Nigeria women forced to work as prostitutes in Italy almost doubled in 2016
The number of Nigerian women forced or lured to work as prostitutes in Italy almost doubled in 2016. Many Nigeria women were trafficked by boat from Libya to Italy with the vast majority of new arrivals victims of sex trafficking and exploitation, according to the International Organisation for Migration.
The IOM believes approximately 80% of the 11,009 Nigerian women registered at landing points in Sicily in 2016 were trafficked, and will go on to live a life of forced prostitution in Italy and other countries in Europe.
The figure is almost double that of 2015, when 5,600 women were registered by the IOM. The 2016 figures represent an almost eightfold increase from 2014, when 1,450 Nigerian women were registered at landing points in Sicily.
“We have seen a huge increase in the number of Nigerian women arriving last year,” said Carlotta Santarossa, a counter-trafficking project manager for the IOM.
“According to our indicators we believe the majority of Nigerian women who are arriving into Italy are victims of trafficking and are likely to end up exploited in Italy or other European countries. In Italy the numbers are too high to provide all of them with the services they need.”
The IOM said the increase reflected a dramatic rise in the overall numbers of Nigerian men, women and children being registered at landing points in Italy. According to the agency’s latest figures, 37,500 of the 180,000 migrants arriving in Italy by sea last year were Nigerian, the first time they have eclipsed Eritreans as the largest national group. The total number for 2015 was 22,000. About 3,000 of the 37,000 Nigerian migrants were unaccompanied minors.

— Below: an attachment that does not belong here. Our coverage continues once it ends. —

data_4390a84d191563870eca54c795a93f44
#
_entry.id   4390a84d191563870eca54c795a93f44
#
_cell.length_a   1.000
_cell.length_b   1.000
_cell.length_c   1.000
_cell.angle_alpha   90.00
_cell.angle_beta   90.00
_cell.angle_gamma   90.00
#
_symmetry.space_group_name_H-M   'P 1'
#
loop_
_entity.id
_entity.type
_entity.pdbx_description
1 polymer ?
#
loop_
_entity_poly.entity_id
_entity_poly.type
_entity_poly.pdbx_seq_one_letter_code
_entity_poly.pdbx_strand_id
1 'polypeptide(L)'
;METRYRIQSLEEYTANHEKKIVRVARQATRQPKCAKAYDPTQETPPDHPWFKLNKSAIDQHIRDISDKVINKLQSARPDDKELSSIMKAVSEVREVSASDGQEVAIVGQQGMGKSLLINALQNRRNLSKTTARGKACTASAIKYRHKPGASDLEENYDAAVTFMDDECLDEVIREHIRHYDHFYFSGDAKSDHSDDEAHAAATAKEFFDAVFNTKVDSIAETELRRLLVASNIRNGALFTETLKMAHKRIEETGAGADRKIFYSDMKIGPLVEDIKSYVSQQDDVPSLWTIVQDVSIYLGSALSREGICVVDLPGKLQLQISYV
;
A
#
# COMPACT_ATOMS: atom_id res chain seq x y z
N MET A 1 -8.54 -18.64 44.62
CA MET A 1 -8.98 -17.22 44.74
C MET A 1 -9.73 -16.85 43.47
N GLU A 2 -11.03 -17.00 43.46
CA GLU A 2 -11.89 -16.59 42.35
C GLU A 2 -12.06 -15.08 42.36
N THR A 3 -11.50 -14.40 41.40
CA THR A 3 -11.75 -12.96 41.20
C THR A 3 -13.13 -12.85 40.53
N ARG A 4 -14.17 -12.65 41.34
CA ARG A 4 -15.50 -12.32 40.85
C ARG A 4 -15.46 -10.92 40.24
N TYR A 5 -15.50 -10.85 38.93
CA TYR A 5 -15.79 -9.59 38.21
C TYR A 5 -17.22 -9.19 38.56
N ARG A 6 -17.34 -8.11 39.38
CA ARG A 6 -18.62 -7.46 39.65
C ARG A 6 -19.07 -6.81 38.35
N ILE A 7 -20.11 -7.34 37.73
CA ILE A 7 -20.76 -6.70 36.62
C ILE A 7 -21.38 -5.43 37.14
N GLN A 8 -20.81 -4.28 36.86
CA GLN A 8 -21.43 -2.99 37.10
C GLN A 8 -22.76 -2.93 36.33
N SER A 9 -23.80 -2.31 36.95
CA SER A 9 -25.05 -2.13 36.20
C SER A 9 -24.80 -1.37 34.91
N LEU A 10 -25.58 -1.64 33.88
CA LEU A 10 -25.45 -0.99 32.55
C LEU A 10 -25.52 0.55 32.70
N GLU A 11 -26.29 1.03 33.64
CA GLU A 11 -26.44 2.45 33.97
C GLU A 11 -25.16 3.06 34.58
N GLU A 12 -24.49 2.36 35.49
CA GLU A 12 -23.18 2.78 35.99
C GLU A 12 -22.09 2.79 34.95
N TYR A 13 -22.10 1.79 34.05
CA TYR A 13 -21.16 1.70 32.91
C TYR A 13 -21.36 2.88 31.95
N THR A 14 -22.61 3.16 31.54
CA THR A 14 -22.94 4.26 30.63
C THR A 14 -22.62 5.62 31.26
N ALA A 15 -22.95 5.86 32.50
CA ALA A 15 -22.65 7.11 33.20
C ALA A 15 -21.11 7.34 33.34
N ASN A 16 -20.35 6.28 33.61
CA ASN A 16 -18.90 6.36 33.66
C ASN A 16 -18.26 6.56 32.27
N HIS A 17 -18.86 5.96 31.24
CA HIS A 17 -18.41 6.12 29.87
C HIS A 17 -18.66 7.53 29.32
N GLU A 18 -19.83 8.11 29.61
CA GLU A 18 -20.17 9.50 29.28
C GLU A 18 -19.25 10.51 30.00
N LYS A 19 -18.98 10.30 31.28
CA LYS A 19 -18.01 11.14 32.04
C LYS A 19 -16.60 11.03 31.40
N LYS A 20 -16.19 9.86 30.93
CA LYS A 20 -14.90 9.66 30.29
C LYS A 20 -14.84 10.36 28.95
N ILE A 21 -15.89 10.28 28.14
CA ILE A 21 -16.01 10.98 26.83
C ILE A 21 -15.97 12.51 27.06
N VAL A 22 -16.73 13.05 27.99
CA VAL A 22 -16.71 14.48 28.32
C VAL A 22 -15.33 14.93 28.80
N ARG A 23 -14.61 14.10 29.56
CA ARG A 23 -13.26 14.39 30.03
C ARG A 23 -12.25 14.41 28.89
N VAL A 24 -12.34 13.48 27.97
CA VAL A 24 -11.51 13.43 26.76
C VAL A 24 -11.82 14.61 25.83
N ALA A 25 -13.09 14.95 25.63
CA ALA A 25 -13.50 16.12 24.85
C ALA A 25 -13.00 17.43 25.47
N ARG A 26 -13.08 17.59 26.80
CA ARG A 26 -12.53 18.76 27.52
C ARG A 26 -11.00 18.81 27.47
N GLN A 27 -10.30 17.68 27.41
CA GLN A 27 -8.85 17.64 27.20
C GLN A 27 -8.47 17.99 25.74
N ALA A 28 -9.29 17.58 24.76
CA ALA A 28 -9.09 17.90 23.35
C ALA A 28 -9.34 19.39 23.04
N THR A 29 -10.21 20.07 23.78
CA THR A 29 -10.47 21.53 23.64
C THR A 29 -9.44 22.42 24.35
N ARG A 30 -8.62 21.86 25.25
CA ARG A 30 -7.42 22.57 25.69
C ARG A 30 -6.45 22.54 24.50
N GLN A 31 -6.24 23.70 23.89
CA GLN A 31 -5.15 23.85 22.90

Alberto Mossino, director of Piam Onlus, an anti-trafficking NGO working with Nigerian migrants, said the increase in Nigerians arriving by sea is indicative of the power of the highly organised trafficking gangs operating alongside Libyan militias to control migrant flows from north Africa.
“Before, migrants could arrive alone in Libya and make their way by boat to Europe,” he said. “Now, it is too dangerous: there is civil war and it is only the Nigerian and Eritrean trafficking gangs who are able to transport large numbers of people through the country, where militias are controlling the borders and ports.
“These are not smuggling gangs, their intention is to exploit and profit from the migrants they are transporting along the way, and women are the most lucrative cargo.”
According to surveys conducted by the IOM at landing points last year, more than 70% of migrants travelling overland through north Africa to Europe showed indications of human trafficking, organ trafficking and exploitation along the way.
Among those questioned, 49% reported having being held in a location against their will, often for ransom. The majority of the cases occurred in Libya.
“Libya is a black hole at present, from a humanitarian point of view – all migrants arriving from Libya have faced violence and human rights violations,” said Flavio Di Giacomo, a spokesperson for the IOM in Italy.
Mossino said existing anti-trafficking services were at gridlock, with the Italian government providing only 1,600 places for victims of trafficking at specialist shelters.
“If there are 11,000 women arriving in one year, there is simply no way of providing them with any help or security,” he said. “There is nothing we can do to help them.”